Table II______________________________________Designing a Spiral Heat Exchanger with the Mathematical ModelInputs to the Model OutputNumber Radius of Spacing Mof Innermost Between UA/ (T3 -T1)/ M/Turns Turn, cm Turns, cm mC (T2 -T1) (UA/mC)______________________________________7.5 2.0 0.5 14.7 6.52 0.447.5 2.0 0.4 13.7 6.557.5 2.0 0.4 17.2 6.63 0.397.5 2.0 0.4 19.6 6.577.5 2.0 0.2 13.1 6.747.5 2.0 0.2 15.3 6.85 0.457.5 2.0 0.2 18.4 6.828.751 2.0 0.4 19.7 7.598.75 2.0 0.5 16.7 7.458.75 2.0 0.5 20.9 7.48 0.368.75 2.0 0.5 27.8 7.1812.0 2.0 0.5 22.3 9.9512.0 2.0 0.5 26.4 10.02 0.3812.0 2.0 0.5 29.0 9.9918.0 2.0 0.5 35.5 14.5418.0 2.0 0.5 40.2 14.57 0.3618.0 2.0 0.5 46.4 14.43______________________________________ 1 This point is plotted in FIG. 5.
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|U.S. Classification||422/174, 55/DIG.30, 60/303, 422/177, 422/180, 392/479, 60/300, 422/184.1|
|International Classification||B01D53/86, F02M31/13, F02M27/02|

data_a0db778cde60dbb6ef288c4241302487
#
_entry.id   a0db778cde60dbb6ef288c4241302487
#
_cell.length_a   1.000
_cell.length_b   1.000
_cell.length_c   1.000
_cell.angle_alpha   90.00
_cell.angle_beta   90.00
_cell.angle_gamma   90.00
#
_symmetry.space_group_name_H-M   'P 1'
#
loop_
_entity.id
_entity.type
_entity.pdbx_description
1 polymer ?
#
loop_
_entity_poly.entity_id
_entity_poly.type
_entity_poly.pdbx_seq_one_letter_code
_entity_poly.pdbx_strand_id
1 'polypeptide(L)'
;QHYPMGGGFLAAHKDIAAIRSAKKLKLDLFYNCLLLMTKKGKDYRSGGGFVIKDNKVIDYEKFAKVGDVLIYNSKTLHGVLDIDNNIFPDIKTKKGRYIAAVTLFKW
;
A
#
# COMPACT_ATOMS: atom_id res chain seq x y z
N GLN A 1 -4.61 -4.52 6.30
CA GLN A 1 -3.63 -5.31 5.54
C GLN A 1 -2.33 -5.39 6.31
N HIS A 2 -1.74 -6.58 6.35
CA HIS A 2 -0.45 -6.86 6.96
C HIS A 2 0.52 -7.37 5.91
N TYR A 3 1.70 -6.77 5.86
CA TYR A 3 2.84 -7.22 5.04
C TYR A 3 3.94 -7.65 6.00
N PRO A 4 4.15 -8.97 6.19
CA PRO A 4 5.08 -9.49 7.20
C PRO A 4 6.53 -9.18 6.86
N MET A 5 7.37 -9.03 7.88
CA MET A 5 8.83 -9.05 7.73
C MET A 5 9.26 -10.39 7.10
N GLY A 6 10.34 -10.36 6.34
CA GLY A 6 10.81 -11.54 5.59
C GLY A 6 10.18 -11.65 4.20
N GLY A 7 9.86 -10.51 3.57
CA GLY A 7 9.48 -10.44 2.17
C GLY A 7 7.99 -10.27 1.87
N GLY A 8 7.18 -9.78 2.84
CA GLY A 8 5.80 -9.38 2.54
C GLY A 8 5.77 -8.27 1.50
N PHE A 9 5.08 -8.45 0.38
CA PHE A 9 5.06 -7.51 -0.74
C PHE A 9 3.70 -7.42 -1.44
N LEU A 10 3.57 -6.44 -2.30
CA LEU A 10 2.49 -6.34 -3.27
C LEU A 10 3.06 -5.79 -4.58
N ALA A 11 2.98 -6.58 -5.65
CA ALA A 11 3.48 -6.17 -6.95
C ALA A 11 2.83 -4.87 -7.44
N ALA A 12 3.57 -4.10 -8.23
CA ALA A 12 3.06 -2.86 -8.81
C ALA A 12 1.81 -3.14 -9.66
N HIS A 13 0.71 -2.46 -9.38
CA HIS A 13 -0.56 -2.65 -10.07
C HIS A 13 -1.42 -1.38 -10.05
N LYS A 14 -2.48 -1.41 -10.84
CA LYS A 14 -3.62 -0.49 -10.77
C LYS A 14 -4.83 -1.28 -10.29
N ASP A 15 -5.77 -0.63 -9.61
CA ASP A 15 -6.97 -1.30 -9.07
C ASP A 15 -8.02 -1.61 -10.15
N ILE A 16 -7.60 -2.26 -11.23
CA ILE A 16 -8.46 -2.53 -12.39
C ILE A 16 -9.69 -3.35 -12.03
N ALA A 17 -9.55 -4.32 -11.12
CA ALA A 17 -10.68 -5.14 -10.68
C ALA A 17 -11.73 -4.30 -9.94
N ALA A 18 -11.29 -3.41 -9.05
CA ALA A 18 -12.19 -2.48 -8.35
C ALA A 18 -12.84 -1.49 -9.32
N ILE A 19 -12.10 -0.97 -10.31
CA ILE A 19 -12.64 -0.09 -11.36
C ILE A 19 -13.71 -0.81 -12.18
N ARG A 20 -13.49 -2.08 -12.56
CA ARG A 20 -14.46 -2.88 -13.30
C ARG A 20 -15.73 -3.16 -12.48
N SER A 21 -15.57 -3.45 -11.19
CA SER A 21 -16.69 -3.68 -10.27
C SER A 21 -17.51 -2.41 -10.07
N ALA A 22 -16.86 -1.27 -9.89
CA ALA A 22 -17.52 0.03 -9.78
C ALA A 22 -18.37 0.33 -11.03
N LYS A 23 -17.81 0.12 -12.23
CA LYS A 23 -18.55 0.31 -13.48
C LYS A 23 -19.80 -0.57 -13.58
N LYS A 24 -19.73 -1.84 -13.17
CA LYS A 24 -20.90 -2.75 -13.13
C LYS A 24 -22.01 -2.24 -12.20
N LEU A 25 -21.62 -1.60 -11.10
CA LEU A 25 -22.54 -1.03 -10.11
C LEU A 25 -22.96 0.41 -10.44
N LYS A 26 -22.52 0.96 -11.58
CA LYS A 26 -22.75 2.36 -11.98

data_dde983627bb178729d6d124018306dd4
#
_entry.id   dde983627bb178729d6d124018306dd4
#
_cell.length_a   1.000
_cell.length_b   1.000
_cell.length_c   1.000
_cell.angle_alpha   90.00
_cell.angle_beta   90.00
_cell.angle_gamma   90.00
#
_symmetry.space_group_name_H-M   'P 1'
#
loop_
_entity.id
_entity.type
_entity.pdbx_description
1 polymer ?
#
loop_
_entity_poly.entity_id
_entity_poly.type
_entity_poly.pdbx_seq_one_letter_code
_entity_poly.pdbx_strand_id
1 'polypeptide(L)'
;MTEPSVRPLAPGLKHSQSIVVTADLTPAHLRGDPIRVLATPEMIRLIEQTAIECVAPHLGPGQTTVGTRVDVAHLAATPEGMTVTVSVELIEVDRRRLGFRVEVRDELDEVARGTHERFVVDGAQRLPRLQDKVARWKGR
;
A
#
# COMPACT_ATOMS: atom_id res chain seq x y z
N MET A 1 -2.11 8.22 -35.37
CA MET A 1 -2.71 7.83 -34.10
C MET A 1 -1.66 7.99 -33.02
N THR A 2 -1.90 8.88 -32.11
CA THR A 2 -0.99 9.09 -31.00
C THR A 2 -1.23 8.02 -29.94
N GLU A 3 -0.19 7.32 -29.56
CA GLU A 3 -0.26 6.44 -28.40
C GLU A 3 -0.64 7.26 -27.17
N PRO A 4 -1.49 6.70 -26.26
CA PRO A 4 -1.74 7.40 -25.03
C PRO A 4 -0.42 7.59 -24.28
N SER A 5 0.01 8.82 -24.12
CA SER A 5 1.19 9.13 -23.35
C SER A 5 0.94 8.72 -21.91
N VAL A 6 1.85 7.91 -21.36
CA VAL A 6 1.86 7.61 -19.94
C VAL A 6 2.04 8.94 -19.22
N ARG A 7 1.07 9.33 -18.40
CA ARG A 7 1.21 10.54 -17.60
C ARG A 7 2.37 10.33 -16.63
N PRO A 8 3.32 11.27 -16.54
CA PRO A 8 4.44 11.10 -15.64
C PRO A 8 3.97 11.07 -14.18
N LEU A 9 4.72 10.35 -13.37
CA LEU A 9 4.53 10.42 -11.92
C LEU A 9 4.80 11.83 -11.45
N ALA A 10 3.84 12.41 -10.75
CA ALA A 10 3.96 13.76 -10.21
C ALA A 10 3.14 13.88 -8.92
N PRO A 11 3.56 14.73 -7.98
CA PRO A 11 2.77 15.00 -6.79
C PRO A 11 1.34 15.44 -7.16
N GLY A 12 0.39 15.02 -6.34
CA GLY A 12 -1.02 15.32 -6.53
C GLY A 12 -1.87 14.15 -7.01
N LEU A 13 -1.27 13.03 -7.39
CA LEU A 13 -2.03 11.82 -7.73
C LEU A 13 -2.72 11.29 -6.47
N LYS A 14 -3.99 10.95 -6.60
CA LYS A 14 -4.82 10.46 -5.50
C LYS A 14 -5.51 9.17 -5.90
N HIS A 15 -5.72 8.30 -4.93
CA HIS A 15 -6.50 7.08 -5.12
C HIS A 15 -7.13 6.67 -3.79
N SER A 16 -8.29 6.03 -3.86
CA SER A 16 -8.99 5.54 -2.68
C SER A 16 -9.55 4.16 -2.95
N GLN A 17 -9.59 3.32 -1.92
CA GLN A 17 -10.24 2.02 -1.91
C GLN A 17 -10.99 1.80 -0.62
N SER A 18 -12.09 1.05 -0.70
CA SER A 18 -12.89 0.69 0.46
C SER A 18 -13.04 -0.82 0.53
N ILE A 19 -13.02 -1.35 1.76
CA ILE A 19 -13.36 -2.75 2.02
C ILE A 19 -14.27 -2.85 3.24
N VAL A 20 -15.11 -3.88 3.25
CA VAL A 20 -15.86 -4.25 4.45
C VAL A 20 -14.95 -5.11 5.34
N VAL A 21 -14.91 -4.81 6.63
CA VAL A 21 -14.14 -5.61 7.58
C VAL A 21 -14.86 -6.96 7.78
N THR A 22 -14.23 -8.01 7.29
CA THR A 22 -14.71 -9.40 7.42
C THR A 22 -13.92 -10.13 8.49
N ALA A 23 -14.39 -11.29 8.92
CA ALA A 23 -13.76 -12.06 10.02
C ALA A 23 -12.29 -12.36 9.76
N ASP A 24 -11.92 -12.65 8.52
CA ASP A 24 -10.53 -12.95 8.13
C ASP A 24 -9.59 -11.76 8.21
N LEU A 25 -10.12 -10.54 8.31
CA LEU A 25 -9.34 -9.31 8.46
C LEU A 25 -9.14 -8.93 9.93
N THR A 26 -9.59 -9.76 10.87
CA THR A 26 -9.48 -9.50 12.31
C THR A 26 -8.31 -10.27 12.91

|Cooperative Classification||Y10S55/30, F02M31/13, Y02T10/126, F02M27/02, B01D53/86|
|European Classification||F02M31/13, B01D53/86, F02M27/02|
|Jul 22, 1987||AS||Assignment|
Owner name: WILLIAM B. RETALLICK, 1432 JOGNNY`S WAY, WEST CHES
Free format text: ASSIGNMENT OF ASSIGNORS INTEREST.;ASSIGNORS:CHURCHILL, STUART W.;STRENGER, MARK R.;REEL/FRAME:004747/0110
Effective date: 19870715
Owner name: RETALLICK, WILLIAM B., PENNSYLVANIA
Free format text: ASSIGNMENT OF ASSIGNORS INTEREST;ASSIGNORS:CHURCHILL, STUART W.;STRENGER, MARK R.;REEL/FRAME:004747/0110
Effective date: 19870715
|Oct 26, 1993||REMI||Maintenance fee reminder mailed|
|Mar 27, 1994||LAPS||Lapse for failure to pay maintenance fees|
|Jun 7, 1994||FP||Expired due to failure to pay maintenance fee|
Effective date: 19940330